Learn about two efforts to design and implement practical measures of science and mathematics teaching to inform school and district instructional improvement efforts.
In contrast to evaluative research that uses accountability measures, improvement science research (Bryk, Gomez, Grunow, & LeMahieu, 2015), using practical measures is designed to provide practitioners with frequent, rapid feedback that enables them to assess and adjust instruction during the process of implementation. The resulting data is potentially of use to multiple stakeholders. For example, practical measures can orient teachers to attend to key aspects of the classroom that might be invisible to them.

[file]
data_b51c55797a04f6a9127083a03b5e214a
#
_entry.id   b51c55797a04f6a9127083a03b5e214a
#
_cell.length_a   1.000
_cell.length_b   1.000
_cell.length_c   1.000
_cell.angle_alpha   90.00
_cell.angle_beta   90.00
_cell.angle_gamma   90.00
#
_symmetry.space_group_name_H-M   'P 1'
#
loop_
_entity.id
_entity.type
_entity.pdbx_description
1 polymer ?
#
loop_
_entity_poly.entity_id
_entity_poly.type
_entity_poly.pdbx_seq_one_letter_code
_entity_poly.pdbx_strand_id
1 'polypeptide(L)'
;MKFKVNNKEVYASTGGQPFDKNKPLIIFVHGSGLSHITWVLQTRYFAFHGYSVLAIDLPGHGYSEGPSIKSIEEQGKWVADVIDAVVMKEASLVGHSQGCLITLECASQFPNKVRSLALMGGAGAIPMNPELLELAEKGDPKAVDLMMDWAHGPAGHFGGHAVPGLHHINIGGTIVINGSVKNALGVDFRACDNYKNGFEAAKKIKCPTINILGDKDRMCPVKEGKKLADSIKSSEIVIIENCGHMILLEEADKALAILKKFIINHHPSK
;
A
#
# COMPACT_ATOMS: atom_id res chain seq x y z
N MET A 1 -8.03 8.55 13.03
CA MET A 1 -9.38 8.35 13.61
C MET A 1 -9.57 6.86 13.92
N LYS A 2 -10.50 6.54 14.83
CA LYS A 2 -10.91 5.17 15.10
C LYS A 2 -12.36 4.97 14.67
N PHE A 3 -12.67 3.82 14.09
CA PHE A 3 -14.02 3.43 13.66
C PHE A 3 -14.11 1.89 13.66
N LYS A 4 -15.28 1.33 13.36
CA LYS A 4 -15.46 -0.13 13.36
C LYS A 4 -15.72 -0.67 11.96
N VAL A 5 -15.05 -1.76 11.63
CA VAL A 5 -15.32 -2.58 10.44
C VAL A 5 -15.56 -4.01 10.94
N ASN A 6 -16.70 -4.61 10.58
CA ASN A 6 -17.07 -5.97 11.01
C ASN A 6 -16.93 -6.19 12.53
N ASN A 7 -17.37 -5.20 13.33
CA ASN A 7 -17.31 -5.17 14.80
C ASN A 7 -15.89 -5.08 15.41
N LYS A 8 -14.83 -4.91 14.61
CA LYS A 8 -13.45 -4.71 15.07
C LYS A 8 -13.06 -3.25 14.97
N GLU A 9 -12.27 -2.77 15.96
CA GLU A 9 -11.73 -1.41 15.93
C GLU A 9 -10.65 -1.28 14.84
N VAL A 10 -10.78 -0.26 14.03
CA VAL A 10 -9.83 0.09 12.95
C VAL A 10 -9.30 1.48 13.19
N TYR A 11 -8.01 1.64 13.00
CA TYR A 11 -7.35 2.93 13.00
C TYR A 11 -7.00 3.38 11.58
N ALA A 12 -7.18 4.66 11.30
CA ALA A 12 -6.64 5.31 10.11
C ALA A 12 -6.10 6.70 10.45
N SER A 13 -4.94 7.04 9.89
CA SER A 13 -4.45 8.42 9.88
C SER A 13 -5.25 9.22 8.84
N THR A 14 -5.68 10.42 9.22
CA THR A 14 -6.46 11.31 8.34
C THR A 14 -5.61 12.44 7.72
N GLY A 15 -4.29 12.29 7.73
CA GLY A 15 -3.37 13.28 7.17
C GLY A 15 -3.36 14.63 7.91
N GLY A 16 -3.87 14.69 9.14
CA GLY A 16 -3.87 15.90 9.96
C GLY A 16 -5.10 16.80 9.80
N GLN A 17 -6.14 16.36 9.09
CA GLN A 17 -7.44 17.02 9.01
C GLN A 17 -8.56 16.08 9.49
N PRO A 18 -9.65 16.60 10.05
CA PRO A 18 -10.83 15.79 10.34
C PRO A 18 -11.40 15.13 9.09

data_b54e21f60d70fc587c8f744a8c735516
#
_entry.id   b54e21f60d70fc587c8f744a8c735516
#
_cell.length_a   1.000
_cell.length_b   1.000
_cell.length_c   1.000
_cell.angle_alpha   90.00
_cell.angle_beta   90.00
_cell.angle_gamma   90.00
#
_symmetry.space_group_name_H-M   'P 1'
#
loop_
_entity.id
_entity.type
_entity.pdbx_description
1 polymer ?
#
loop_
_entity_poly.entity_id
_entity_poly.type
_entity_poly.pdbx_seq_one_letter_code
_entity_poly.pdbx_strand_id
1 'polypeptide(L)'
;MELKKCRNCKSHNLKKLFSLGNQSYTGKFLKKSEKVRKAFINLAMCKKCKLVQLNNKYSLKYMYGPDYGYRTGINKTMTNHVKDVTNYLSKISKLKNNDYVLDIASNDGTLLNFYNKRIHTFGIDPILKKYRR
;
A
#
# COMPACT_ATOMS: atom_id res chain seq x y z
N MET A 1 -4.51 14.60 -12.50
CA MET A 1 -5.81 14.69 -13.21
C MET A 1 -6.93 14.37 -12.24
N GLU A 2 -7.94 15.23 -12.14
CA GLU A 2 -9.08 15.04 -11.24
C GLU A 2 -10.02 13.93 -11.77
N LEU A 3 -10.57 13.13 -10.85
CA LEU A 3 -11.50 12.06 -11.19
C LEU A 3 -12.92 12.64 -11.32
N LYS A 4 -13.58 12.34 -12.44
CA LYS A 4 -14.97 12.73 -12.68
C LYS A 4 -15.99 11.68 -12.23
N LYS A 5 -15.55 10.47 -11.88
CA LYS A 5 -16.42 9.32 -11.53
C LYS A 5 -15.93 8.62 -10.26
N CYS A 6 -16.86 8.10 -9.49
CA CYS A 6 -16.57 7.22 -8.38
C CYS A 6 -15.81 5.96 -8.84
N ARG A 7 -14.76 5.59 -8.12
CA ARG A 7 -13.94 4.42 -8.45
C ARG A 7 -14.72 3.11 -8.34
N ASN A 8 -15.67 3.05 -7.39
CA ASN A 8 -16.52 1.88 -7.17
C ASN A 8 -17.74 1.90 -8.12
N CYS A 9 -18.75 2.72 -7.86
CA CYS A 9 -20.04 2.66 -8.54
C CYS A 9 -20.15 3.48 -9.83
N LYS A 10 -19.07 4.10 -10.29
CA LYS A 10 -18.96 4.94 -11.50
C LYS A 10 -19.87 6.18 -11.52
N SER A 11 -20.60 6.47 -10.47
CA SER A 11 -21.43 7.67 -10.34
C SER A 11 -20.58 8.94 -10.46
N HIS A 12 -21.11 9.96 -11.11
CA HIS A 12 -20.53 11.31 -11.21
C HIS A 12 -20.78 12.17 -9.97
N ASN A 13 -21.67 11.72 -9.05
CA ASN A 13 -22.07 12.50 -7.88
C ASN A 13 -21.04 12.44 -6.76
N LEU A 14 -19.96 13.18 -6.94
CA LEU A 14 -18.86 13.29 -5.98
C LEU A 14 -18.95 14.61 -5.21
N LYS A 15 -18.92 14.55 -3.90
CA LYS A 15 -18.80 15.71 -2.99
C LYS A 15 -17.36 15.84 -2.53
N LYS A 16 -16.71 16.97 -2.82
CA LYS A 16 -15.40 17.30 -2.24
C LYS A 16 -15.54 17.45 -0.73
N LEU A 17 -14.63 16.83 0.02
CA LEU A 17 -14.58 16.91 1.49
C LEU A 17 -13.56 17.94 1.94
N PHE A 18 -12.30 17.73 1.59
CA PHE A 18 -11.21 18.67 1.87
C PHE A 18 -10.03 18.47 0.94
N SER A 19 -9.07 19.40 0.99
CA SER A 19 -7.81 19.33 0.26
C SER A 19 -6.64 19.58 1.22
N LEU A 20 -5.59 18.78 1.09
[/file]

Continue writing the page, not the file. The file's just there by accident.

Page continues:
Bryk, A. S., Gomez, L. M., Grunow, A., & LeMahieu, P. (2015). Learning to improve: How America's schools can get better at getting better.
Cambridge, MA: Harvard Education Press.
Yeager, D., Bryk, A. S., Muhich, J., Hausman, H., & Morales, L. (2013). Practical measurement. Carnegie Foundation for the Advancement of
Teaching. Stanford, CA.
Kara Jackson, Jessica Thompson